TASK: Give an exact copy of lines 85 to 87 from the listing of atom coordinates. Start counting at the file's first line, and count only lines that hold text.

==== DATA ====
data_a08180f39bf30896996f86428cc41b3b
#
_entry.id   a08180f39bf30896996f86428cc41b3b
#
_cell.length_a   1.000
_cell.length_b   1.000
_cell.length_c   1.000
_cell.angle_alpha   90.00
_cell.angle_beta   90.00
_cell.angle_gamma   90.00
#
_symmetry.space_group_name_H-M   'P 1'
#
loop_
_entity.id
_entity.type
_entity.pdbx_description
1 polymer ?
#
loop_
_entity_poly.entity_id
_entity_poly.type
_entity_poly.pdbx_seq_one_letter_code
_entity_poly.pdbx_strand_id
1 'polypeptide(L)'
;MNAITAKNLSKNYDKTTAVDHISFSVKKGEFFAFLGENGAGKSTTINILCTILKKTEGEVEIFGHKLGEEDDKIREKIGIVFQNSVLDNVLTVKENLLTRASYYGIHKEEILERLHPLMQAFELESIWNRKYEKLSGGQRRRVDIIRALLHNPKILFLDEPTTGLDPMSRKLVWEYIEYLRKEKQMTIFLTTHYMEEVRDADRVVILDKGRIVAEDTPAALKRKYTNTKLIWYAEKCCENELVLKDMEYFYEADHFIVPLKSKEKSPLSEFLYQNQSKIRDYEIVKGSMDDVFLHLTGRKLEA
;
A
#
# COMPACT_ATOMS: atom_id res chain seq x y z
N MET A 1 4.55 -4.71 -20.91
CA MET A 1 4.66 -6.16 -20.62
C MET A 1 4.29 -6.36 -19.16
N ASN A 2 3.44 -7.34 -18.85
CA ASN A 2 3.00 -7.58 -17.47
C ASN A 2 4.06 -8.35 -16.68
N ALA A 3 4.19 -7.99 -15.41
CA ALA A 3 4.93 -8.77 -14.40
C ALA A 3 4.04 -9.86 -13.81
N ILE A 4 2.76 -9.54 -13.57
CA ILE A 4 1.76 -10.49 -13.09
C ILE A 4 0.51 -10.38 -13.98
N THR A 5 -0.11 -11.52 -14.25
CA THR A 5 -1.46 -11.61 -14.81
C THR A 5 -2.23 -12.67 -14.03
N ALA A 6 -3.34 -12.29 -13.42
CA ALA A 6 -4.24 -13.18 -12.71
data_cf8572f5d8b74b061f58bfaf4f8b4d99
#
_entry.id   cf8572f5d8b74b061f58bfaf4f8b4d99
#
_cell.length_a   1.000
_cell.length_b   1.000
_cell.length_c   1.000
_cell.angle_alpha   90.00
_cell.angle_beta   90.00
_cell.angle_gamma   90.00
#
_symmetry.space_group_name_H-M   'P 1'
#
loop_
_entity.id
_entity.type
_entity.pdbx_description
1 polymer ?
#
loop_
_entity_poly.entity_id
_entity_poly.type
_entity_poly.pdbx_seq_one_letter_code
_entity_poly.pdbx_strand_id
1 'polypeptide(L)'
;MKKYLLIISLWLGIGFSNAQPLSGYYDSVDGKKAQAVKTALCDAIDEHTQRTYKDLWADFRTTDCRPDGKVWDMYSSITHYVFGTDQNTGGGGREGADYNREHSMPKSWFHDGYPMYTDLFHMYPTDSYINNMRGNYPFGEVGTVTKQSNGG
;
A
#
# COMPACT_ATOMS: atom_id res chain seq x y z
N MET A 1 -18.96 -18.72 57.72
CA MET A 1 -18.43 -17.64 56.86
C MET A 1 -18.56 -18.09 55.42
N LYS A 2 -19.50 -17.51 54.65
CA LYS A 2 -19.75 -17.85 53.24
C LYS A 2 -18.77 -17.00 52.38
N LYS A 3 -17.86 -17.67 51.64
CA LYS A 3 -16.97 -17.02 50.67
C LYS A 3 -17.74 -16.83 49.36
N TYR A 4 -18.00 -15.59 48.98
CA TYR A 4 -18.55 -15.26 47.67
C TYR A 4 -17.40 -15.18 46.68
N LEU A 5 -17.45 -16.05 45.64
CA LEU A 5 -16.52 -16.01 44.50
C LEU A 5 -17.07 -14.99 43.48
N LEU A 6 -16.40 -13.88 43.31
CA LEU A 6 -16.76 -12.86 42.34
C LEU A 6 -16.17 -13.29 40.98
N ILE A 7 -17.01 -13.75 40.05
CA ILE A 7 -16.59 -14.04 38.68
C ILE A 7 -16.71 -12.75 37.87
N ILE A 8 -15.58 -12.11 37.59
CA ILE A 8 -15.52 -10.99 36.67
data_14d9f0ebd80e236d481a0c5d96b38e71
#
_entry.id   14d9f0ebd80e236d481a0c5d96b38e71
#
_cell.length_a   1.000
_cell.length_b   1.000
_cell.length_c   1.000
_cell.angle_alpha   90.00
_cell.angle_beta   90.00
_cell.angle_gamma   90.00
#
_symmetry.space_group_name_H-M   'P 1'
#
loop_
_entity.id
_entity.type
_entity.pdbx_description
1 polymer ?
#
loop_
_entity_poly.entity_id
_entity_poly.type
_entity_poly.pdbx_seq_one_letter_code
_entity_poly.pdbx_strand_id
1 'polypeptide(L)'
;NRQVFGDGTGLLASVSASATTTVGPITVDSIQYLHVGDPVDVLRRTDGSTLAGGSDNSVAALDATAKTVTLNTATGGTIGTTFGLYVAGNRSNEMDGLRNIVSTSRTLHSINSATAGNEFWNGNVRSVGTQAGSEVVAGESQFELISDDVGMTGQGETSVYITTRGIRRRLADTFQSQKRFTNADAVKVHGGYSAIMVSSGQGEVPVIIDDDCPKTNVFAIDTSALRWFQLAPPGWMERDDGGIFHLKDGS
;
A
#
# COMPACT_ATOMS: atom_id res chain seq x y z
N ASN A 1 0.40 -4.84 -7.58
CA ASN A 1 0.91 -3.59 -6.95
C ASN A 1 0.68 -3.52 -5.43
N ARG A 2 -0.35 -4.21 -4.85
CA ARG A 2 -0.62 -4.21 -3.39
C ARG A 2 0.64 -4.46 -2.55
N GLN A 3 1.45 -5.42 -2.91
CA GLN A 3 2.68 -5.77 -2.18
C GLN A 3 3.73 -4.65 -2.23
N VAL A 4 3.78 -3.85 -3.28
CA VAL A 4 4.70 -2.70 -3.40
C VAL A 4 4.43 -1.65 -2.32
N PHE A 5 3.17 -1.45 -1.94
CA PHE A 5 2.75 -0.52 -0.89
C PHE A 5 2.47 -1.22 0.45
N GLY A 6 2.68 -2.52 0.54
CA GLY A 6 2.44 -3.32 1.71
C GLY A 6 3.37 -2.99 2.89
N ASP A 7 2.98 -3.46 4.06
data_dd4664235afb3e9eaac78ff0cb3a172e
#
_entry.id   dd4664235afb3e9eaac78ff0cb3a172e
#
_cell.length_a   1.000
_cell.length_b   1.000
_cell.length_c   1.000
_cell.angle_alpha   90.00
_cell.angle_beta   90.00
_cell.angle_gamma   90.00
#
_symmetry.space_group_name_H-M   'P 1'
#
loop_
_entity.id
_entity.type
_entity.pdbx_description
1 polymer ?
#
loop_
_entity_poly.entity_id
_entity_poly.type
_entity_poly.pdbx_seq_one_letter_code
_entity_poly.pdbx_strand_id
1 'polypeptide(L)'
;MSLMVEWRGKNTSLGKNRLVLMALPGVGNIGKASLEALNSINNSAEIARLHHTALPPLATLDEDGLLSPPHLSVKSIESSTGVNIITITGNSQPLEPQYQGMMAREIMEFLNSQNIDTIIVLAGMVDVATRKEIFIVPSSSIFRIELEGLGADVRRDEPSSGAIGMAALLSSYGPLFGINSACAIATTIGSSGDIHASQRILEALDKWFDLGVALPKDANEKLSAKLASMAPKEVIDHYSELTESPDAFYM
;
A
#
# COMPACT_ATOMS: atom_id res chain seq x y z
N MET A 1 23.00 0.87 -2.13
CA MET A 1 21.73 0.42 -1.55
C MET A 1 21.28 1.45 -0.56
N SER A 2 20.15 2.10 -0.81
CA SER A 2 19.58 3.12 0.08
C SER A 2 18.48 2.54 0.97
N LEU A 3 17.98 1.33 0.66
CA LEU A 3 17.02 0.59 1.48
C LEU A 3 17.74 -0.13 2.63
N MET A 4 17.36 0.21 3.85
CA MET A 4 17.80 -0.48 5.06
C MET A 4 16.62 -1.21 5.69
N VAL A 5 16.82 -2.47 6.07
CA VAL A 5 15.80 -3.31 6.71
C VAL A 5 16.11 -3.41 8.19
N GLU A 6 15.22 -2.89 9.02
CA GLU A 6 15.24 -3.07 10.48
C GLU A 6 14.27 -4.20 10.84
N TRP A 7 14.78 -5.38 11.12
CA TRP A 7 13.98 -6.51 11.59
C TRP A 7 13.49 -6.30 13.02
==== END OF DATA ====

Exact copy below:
CA LYS A 3 -16.97 -17.02 50.67
C LYS A 3 -17.74 -16.83 49.36
N TYR A 4 -18.00 -15.59 48.98